Each pair is ‘untied’ first on the basis of the most important event (e.g. CV death) and secondly (if necessary) on the lesser event (e.g. HF hospitalization). The numbers of pairs in which the patient on new treatment ‘won’ and ‘lost’ are compared to produce the ‘win ratio’. The 95% CI and P-value for the win ratio are readily obtained.

This approach has several advantages over existing methods:

  1. It prioritizes the more major component of the composite (e.g. CV death).

  2. More of those major-component events are included in the analysis.

  3. The win ratio concept is easy to understand, easier than explaining what a hazard ratio means.

  4. Calculations are easily performed, not requiring special software.

Any slightly unequal treatment groups means a few patients are not included in matched pairs. If this is considered a problem, one could perform many repeat analyses with different randomly removed patients and take the median win ratio etc. of these repeats as the declared estimate.

For the matched pairs win ratio to have credibility in any future trial, the method of matching (and development of any risk score, and time stratification if required) needs to be rigorously pre-defined in a Statistical Analysis Plan. Such statistical robustness is essential in ensuring that win ratio estimates in a trial report, especially in a regulatory context, are precisely defined and reproducible.

For some trials, risk matching can be based on a pre-existing risk score obtained from an earlier study, not necessarily on the same composite outcome. Otherwise, such a risk score can be obtained from the trial data themselves with appropriate modelling of pre-defined predictors of the composite outcome. The essential point is to try and ensure that each matched pair of patients have a similar prognosis, thereby making all paired comparisons intrinsically fair.

The win ratio estimate could be inverted so that values below 1 indicate evidence of treatment superiority, as is the case with hazard ratios, e.g. a win ratio of 1.5 becomes a ‘lose ratio’ of 0.667. However, we feel that ‘win ratio’ conveys better what the method is about.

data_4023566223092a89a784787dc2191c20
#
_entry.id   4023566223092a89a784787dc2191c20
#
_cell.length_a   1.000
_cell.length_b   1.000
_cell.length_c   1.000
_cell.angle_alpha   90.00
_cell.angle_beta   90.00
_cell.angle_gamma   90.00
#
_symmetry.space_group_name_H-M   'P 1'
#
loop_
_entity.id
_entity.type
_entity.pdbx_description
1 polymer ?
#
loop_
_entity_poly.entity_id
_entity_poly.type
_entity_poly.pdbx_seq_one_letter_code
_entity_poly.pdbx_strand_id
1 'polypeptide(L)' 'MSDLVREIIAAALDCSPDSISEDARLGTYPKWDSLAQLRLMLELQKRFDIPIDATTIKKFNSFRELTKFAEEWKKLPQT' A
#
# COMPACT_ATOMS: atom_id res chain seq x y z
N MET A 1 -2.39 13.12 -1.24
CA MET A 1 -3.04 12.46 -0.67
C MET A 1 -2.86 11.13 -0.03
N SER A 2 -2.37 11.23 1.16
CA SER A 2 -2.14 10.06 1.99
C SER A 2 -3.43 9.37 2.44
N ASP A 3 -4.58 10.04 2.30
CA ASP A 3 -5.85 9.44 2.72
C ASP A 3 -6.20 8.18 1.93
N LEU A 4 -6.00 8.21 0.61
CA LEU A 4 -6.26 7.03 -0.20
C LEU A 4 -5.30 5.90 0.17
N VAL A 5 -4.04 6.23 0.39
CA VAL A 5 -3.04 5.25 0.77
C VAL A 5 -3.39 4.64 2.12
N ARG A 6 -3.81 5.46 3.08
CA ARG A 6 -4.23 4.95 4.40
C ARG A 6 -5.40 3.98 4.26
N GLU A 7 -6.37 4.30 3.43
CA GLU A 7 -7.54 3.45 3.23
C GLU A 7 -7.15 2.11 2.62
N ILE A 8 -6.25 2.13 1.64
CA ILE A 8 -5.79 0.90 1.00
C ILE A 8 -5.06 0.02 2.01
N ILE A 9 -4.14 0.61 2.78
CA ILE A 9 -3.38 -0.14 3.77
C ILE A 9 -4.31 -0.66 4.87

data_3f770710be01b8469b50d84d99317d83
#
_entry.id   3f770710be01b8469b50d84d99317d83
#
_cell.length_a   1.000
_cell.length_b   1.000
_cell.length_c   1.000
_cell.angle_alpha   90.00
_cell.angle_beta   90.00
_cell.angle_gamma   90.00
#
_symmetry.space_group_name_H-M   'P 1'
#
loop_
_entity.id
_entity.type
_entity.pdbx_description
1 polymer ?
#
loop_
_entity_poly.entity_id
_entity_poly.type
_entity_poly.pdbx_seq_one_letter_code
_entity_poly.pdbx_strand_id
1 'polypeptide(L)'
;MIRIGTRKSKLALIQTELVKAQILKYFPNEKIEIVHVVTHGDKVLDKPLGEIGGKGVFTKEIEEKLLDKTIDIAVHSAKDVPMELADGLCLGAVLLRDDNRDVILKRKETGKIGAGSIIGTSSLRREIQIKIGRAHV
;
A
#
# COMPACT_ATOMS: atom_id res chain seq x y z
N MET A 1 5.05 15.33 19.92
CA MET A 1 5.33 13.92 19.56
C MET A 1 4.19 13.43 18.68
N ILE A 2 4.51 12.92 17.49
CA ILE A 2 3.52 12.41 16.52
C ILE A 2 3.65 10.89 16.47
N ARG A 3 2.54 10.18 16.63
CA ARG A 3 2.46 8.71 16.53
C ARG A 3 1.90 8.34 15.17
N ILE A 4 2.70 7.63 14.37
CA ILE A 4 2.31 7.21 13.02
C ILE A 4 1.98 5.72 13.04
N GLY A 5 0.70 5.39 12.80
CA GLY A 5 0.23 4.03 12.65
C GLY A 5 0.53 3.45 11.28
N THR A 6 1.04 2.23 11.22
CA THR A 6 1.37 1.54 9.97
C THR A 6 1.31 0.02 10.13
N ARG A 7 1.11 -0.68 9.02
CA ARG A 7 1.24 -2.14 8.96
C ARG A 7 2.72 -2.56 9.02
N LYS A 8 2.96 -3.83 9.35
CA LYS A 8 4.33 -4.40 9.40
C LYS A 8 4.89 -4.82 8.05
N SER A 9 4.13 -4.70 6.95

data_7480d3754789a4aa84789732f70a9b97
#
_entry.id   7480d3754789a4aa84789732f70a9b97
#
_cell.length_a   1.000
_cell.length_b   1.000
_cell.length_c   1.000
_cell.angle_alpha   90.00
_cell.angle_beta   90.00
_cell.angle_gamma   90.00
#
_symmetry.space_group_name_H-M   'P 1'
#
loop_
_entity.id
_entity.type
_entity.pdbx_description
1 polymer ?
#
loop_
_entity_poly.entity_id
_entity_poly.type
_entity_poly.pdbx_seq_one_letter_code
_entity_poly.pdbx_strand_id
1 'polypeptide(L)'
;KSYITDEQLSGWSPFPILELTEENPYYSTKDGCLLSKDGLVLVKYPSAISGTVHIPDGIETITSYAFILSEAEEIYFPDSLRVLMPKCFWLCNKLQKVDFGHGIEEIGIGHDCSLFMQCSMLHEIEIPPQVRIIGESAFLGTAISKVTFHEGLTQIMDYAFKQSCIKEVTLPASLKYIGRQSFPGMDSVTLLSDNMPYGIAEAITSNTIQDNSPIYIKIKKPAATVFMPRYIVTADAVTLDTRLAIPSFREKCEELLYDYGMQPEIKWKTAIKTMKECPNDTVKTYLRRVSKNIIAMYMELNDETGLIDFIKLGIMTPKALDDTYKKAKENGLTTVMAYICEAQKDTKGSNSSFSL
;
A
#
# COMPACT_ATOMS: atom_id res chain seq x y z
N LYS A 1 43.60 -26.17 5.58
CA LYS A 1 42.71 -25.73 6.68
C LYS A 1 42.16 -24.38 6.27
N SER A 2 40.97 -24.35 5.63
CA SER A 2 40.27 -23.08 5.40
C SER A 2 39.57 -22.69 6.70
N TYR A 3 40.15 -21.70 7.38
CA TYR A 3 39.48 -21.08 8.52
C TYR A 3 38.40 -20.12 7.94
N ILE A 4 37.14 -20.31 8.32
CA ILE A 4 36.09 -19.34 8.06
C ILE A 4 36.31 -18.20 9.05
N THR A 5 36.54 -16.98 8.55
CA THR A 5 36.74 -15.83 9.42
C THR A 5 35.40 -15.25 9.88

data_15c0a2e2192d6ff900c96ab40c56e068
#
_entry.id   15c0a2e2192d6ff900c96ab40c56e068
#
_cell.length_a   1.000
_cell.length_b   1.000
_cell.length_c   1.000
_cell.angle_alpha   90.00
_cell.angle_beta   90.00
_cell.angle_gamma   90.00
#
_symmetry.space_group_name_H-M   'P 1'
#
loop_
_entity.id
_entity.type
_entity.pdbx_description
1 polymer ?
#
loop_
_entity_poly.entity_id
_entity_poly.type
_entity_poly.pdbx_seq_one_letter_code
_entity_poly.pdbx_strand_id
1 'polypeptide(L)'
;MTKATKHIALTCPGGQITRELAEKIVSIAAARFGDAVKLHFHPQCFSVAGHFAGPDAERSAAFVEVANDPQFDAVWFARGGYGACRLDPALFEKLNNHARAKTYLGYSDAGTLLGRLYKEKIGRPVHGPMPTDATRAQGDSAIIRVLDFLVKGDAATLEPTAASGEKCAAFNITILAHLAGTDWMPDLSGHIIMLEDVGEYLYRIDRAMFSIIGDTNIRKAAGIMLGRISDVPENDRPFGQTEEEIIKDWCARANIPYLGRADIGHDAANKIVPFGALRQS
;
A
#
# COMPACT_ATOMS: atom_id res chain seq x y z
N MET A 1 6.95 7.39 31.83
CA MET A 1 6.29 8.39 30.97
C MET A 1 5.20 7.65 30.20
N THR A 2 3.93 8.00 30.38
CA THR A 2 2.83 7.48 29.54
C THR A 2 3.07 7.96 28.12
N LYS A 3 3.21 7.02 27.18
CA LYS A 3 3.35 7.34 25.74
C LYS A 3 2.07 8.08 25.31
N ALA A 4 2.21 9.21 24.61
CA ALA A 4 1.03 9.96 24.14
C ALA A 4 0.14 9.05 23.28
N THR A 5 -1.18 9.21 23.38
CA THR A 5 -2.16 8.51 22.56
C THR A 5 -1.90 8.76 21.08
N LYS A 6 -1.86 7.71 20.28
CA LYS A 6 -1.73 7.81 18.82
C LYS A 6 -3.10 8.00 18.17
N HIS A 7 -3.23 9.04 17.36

One could give more weight to pairs untied by death rather than a non-fatal event. The consequent statistical calculations are not difficult, but we find such artificial weightings an unappealing complication, given that the win ratio method already gives priority to deaths.

The win ratio method can be adapted to utilize repeat events, e.g. hospitalizations, as illustrated in CHARM. The principle is unaltered: one simply unties any pair of patients on the number of hospitalizations (or number of days in hospital) rather than the first hospitalization. Indeed, other aspects of follow-up, e.g. changes in NYHA class, could be incorporated.

When risk-matching cannot be pre-defined (as in the pioneering PARTNER B trial), then an unmatched approach is adopted: every new treatment patient is compared with every standard treatment patient. The win ratio is readily obtained, but calculating the 95% CI and P-value is more complex (see Supplementary material online, Statistical Appendix).

In general, risk-matching is preferable, giving a more patient-specific interpretation: suppose you are on the new treatment and there is another patient with similar prognosis on standard treatment. A win ratio of 1.5 means that there are 50% more wins on the new treatment. Provided there exist strong predictors of prognosis, the risk-matched approach will have greater statistical power.